Link tried again to open the sail, but his hands froze. The tiny waves splashed menacingly at the sides of the boat, and with each small movement Link felt as if he would fall.

"Whatís the matter?" Daisy asked him after a moment. "Why are you just standing there?"

"I... I canít..." he shook his head, the jumped over the side and pulled the boat back up onto land.

"Well?" Daisy asked him, "whatís wrong?"

Link looked at the water. "Iím... Iím not ready."

"What do you mean Ďnot ready?í" she asked, "you were all excited about going yesterday! Did you forget something?"

Link ran a hand through his hair. "Yeah, I forgot something," he said absently.

"What?" she asked.

"What?" he asked, snapping back to the present.

"What did you forget?" she repeated.

"Nothing," he said.

She put her hands on her hips and looked annoyed. "Well then, why did you say you forgot something? Whatís wrong with you today?"

"Nothingís wrong," he said, turning from her. "I just... need to get ready first. Then Iíll go."

She sighed. "Okay, whatever."

He sat down on a log nearby and rested his forehead on folded hands.

"I thought you had to get ready," Daisy said.

"I am getting ready," he told her.

"...oh," she said, sounding confused. She shrugged and sat down next to him. "Well, if you say so."

That night, Link prepared to sail again. Daisy stayed to watch, even though another storm seemed to be coming.

Link shoved to little boat out into the water once more and climbed in. He went to open the sail, but as his eyes caught the waves he froze up again. He could feel the boat breaking away again, the water sucking him in, the deafening waves beating on him mercilessly. He shook himself back to reality.

"Now what?" Daisy yelled, "do you need to prepare some more?"

Link was quiet. He could hear the laughing again. Softly, in the distance. But it was still there.

He climbed out and went back to the shore, not bothering to bring his boat with him this time. He drew his sword.

"Alright," he yelled, "whateverís out there show yourself! Iíll fight you like I fought Ganon, Iím not afraid!"

"Who are you talking to?" Daisy asked him.

"Come out and fight me!" he yelled, ignoring her.

He dashed out into the water again and swung his sword at a large wave. "Iím not afraid of you!" he yelled, "Iím not!" he slashed at another wave.

"Link!" Daisy shouted, "youíre acting crazy! What are you doing?!"

He couldnít hear her. "I know youíre out there, mocking me! Tormenting me over her! Well if youíre so strong then come and fight me!" He hit one more wave and then the water flung him back onto the sand.

"Is that the best you can do?" he roared, running back in and slicing another wave.

Daisy was near hysterical. "Link! Stop it! What are you doing?!"

"Iíll beat you yet!" he cried as he slashed at more waves, "Iím not afraid of you!"

Another wave sent him flying and he landed near Daisyís feet. She grabbed him by the shoulders to restrain him.

"Link stop! What are you doing? Thereís nothing out there!"

"Thereís a demon!" Link cried, trying to escape her grasp. He was stronger than her, but she had him at a disadvantage. "In the water, canít you hear it? Itís taunting me!"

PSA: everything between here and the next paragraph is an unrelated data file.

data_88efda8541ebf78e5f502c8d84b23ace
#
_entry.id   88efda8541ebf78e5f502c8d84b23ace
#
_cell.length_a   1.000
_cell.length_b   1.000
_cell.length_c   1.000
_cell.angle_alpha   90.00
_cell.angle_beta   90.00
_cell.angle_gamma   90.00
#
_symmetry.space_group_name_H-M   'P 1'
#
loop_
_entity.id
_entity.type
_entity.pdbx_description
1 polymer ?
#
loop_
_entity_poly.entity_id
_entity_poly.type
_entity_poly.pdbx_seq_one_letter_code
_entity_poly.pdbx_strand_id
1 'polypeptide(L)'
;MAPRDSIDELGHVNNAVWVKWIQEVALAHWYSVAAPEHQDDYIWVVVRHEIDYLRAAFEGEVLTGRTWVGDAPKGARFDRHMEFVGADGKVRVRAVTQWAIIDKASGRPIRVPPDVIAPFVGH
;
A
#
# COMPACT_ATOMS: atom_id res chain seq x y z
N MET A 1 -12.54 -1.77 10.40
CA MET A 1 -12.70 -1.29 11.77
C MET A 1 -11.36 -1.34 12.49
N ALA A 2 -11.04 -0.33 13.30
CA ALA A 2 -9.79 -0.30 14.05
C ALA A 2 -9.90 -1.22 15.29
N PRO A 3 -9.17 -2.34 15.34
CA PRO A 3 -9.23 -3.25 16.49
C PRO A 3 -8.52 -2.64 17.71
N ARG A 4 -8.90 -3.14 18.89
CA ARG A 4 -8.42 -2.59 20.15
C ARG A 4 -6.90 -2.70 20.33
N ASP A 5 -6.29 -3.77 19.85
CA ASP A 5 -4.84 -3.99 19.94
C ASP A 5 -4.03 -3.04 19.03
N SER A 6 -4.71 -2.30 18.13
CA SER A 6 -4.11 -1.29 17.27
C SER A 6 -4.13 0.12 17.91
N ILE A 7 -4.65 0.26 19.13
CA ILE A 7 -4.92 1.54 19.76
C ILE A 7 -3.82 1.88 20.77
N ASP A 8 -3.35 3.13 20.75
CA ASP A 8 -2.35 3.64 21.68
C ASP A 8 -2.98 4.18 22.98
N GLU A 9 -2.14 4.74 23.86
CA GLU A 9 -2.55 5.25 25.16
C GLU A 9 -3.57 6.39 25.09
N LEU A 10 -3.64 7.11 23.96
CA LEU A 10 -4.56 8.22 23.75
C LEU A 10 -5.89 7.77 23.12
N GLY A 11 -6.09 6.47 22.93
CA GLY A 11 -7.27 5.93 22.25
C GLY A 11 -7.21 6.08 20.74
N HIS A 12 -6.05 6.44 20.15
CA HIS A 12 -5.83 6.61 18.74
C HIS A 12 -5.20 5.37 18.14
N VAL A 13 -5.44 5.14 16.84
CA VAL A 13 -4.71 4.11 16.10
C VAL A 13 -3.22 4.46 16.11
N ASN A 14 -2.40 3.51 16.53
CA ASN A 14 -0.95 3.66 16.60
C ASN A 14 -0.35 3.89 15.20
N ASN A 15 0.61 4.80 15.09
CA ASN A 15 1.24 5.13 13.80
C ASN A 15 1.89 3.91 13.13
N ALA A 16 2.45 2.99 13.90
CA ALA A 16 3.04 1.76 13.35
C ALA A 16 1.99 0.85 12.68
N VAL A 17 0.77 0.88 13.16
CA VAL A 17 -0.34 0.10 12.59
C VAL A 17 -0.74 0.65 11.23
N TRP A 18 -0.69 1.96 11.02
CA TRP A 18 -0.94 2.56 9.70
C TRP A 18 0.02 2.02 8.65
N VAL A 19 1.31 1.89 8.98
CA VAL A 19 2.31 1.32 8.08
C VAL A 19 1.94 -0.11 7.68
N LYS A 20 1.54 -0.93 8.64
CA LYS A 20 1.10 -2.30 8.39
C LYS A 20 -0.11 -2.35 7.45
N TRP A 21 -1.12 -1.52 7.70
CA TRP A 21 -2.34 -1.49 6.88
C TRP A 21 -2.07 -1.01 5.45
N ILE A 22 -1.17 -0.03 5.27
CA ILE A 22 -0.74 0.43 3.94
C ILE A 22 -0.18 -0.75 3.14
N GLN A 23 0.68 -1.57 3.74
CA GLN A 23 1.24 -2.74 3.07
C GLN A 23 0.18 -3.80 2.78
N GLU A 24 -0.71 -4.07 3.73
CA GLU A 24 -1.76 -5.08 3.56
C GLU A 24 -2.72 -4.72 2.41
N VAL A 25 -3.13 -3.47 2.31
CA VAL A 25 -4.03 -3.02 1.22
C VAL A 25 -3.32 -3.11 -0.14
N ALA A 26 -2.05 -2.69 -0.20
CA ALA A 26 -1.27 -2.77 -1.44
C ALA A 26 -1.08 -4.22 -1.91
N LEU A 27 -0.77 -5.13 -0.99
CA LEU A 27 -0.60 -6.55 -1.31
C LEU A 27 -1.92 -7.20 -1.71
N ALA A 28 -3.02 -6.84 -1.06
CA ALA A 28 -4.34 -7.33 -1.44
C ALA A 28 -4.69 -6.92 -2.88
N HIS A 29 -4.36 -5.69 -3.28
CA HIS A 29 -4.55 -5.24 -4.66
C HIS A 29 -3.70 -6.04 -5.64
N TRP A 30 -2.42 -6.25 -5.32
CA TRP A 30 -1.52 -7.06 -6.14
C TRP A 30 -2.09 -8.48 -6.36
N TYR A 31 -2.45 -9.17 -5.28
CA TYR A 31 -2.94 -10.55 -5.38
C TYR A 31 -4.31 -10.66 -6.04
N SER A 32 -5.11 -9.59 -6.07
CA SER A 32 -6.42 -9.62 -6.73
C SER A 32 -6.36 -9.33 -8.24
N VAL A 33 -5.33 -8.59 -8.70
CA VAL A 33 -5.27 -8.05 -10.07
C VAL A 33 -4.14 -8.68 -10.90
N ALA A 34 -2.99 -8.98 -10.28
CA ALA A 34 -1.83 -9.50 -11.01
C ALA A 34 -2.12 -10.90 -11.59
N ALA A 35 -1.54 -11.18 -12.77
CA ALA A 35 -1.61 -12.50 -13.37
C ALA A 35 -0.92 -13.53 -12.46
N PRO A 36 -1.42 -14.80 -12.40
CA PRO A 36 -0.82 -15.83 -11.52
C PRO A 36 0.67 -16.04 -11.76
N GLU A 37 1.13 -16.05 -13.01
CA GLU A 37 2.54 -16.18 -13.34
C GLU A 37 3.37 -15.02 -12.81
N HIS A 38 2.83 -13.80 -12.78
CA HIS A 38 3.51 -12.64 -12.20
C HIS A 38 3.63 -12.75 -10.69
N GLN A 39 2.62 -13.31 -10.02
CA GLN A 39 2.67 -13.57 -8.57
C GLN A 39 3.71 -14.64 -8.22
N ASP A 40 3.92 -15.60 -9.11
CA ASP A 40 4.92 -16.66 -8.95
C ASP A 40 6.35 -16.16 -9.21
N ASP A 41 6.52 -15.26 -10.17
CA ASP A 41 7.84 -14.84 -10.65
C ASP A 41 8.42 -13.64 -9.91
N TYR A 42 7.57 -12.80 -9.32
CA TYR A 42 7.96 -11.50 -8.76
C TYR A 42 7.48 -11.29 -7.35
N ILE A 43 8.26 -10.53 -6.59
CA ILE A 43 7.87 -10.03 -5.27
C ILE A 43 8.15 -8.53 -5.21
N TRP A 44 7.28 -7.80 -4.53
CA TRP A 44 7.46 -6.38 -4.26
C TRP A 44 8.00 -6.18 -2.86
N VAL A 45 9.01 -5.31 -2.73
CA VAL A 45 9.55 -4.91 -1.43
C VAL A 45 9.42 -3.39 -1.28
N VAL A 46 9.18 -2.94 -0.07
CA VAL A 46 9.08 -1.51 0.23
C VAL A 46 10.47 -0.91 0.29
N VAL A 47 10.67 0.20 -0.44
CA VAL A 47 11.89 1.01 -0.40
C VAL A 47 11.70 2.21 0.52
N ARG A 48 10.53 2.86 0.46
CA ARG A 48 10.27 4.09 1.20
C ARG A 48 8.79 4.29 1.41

"Link," Daisy said desperately, "thereís nothing there but water!"

"No!" he shouted, "thereís a demon there, I can feel it!"

"Link," she said, "if there is a demon itís in you, not the ocean! Stop this!"

He tried to struggle away but she held fast. "I donít know what you went through, but I know a lot of shipwrecked sailors become afraid of the sea. But thereís no demon!"

"Iím not afraid!" he yelled, "I fought the Great Ganon, why would I be afraid of the sea!?"

She pulled him to face her. "Because you defeated Ganon, but the sea defeated you!"

His struggling became more erratic and inefficient. "Thereís something out there, I know it! It took Marin away and now it wants me!"

"I donít know who Marin is, but I know that whatever happened was an accident! The sea isnít alive. It kills, but thereís no creature behind it!"

"Then why am I afraid of it?!"

"Because it almost took your life! Iíd be afraid too if I were you, I expect."

"But what will I do? I canít go home if I canít sail, and I canít sail when Iím afraid of the sea."

"Youíll stay here and live out a long life," she said. "Itís the only thing you can do. Calatia is a nice country, youíll be happy here."

"But... Hyrule..."

"Will go on without you," she said.

"Itís my home!"

"Calatia can be your home, if you make it."

He said nothing.

"Come home with me," she offered. "You can stay with us and work on our farm."

He said nothing.

She stood up and pulled him to his feet. "Come on, come home. Forget Hyrule and Marin. Put them behind you and focus on the future."

He was silent still, but he let her pull him away. She was right, he knew. He had no choice but to stay. He sighed as the walked away from the beach. A farmer, it seemed like some cruel joke when he though of his adventures before. His yearning for excitement would never be fulfilled now.

"Goodbye Hyrule," he thought wistfully, "goodbye Marin..."

He took one last look at the ocean and shuddered, then turned his back on it forever.